Can You Learn Jiu Jitsu at Home? | Easily Explained

As everything is transitioning from "It can only be done at the office/school" to suddently it can be done from home.. Can Jiu Jitsu?

In this page we'll answer the age-old question of whether you can learn Jiu Jitsu at home, and if so, how to do so.

jiu jitsu at home

Table of Contents

Can You Learn Jiu Jitsu at Home?

Yes you can, but you are very limited in what you can do. In a gym, you're able to drill and practice different techniques on your opponent, but at home you'll have to do a bit of improvising.

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At home you'll be able to work individual escape drills such as the hip escape, hip switch, rolling techniques, as well as stretching.

Studying Jiu Jitsu

The most important thing that you can do at home however, is study Jiu Jitsu.

Every great athlete at the top of their field, has studied those who were the best at their craft. Then they've taken techniques that worked for them, learned it, and implemented it into their own game.

studying jiu jitsu

The great basketball star Kobe Bryant explains that he studied Michael Jordan so much, that he was able to replicate a variety of his moves successfully into his own game as he would go on to have a hall of fame career.

Even at the high school level nowadays, they offer HUDL, which is a tool where players can watch their own film, and film of their opponents throughout the season.

Jiu Jitsu On YouTube

There are many free matches that can simply be found on YouTube, and even instructional videos.

brazilian jiu jitsu

Channels such as BJJ fanatics will feature guests including Gordon Ryan and John Danaher.

These guests will explain exactly how to do their famous techniques, why it works, what challenges they may encounter using this technique, and how to respond to them.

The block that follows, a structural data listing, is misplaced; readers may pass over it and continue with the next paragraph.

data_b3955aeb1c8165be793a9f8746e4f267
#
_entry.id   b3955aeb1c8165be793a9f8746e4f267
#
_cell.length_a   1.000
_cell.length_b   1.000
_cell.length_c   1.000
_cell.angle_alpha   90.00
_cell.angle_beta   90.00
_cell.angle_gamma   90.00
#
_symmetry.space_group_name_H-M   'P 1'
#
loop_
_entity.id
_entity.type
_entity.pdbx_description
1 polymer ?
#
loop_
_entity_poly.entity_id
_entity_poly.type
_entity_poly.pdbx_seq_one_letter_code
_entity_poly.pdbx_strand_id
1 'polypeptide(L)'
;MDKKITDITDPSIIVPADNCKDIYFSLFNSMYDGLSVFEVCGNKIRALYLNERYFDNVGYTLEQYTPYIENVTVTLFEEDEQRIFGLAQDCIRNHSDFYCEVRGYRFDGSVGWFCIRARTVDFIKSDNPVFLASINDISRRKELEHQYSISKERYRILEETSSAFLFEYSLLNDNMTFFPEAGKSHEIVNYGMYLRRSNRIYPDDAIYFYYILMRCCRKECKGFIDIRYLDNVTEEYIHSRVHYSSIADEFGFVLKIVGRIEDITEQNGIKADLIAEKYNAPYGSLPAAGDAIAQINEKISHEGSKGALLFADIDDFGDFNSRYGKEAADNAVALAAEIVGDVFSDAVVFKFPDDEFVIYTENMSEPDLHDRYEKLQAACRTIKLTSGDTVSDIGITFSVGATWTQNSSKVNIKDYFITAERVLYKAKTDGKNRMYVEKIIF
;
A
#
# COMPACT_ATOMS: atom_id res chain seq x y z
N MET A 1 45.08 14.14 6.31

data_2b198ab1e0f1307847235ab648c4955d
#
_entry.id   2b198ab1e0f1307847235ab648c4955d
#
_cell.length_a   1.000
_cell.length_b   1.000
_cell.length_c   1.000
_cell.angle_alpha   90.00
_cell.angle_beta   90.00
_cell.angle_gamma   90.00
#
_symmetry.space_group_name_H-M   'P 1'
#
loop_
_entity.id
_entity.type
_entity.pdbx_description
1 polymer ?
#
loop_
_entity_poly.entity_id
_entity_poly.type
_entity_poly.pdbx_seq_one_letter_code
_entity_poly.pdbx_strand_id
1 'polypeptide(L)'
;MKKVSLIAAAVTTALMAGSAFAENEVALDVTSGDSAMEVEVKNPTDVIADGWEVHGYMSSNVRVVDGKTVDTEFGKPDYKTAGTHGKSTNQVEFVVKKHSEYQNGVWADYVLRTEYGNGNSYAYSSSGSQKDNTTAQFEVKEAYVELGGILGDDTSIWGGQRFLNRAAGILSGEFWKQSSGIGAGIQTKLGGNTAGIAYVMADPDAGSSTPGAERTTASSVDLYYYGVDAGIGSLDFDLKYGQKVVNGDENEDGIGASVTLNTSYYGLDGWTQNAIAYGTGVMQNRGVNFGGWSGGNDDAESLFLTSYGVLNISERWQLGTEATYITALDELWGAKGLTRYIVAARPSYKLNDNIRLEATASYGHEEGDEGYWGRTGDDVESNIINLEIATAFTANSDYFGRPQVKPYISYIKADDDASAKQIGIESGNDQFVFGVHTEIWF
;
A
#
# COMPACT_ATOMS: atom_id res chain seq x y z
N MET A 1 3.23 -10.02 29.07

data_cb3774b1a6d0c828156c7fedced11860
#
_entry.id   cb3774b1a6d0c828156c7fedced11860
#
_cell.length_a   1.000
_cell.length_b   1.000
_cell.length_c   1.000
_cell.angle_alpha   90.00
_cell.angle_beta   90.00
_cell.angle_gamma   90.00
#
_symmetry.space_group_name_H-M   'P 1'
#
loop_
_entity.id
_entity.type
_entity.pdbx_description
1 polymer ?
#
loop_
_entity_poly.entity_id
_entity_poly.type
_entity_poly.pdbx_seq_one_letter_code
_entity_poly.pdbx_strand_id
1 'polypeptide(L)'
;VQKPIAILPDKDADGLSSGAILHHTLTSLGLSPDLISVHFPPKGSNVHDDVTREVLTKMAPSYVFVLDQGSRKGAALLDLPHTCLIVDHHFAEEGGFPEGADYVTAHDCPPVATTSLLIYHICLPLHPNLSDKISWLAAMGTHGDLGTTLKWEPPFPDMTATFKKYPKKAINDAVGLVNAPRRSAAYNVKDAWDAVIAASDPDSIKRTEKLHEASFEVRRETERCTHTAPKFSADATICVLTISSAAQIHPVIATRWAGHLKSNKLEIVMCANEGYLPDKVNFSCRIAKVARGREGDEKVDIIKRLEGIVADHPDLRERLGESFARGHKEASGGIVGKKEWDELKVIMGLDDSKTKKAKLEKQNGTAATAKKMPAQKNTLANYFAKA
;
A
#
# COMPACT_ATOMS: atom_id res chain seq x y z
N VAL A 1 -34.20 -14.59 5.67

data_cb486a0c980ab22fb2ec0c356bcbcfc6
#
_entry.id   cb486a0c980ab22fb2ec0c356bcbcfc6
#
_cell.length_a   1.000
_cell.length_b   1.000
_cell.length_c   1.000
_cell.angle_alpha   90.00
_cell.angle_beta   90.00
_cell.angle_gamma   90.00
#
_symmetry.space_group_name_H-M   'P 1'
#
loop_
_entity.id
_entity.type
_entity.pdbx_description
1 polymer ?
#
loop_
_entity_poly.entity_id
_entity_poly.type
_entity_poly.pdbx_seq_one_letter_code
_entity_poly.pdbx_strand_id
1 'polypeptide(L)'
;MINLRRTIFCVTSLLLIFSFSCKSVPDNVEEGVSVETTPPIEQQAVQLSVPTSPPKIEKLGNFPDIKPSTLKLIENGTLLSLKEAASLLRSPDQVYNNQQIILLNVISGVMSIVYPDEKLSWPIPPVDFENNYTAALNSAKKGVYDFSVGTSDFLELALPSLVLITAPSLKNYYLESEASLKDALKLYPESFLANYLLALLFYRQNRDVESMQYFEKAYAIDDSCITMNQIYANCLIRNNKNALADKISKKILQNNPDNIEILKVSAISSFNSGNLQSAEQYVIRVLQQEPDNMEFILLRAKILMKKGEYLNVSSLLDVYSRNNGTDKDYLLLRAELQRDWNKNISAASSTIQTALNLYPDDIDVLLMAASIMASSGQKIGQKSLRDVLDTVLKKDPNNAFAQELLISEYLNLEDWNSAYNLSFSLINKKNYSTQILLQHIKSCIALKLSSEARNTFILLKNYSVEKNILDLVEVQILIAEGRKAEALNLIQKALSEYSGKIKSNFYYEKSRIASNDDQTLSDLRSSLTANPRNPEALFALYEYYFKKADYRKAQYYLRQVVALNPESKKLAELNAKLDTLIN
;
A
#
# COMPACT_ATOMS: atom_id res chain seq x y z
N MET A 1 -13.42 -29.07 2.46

BJJ Library is another great resource that breaks down technique, along with high profile matches at the world championships.

However, you should know that their videos are a bit dated, as the latest one was uploaded over 3 years ago. Regardless, it's a great resource to go through at least once.

reading books

Reading Jiu Jitsu Books

There's nothing like an old fashioned learning session via reading a book.

Jiu Jitsu is just as much mental (if not more) than physical, due to the ever changing positions, having to think several steps ahead, while keeping yourself out of danger.

You can develop a high Jiu Jitsu IQ by expanding your knowledge, and books can be a big help.

A book such as Jiu Jitsu University (directly from Amazon) is a fantastic resource, as it is written by a six time BJJ world champion, renowned for his flawless technique, Saulo Ribeiro.

He'll cover more than 200 techniques, the book includes pictures of "do's and do not's", and each chapter is broken down by belt rank in order to progress in difficulty.

Understanding Yourself as a BJJ Student

The more that you understand Jiu Jitsu itself, and the more film that you watch on other successful grapplers, the quicker that you'll be able to dissect your own game.

It's important to self-evaluate and understand what you're good at, and what you're not so good at yet.

You can break down your strengths and weaknesses through several components.

  • Takedown & Takedown Defense
  • Which guard are you most comfortable with? Open, closed, half?
  • Passing the guard. Do you have more than 5 ways to pass each one?
  • Are you comfortable sweeping your opponent?
  • Which submissions are your go-to submissions?
  • Is your top game strong enough where opponents don't easily escape?
  • Do you have answers to escaping mount?
  • Is your squeeze strong enough to get a fast tap or does it take a while?
  • Are you flexible enough where you can perform most submissions?

Buy a Grappling Dummy

Practicing alone can get real boring quickly, especially if you have nothing to physically practice your moves and techniques on.

A BJJ grappling dummy can come in especially handy, as it'll provide you with a human-like shape, and limbs that you can grab on to.

You can even put a Gi on the dummy, to practice as realistically as possible.

Dummies won't provide you any resistance, however they can help you gain confidence, as you can practice your placement, body positioning, and speed of your submission.

By the time that you're able to do it live, you'll have a better understanding on how exactly your path to that submission will be.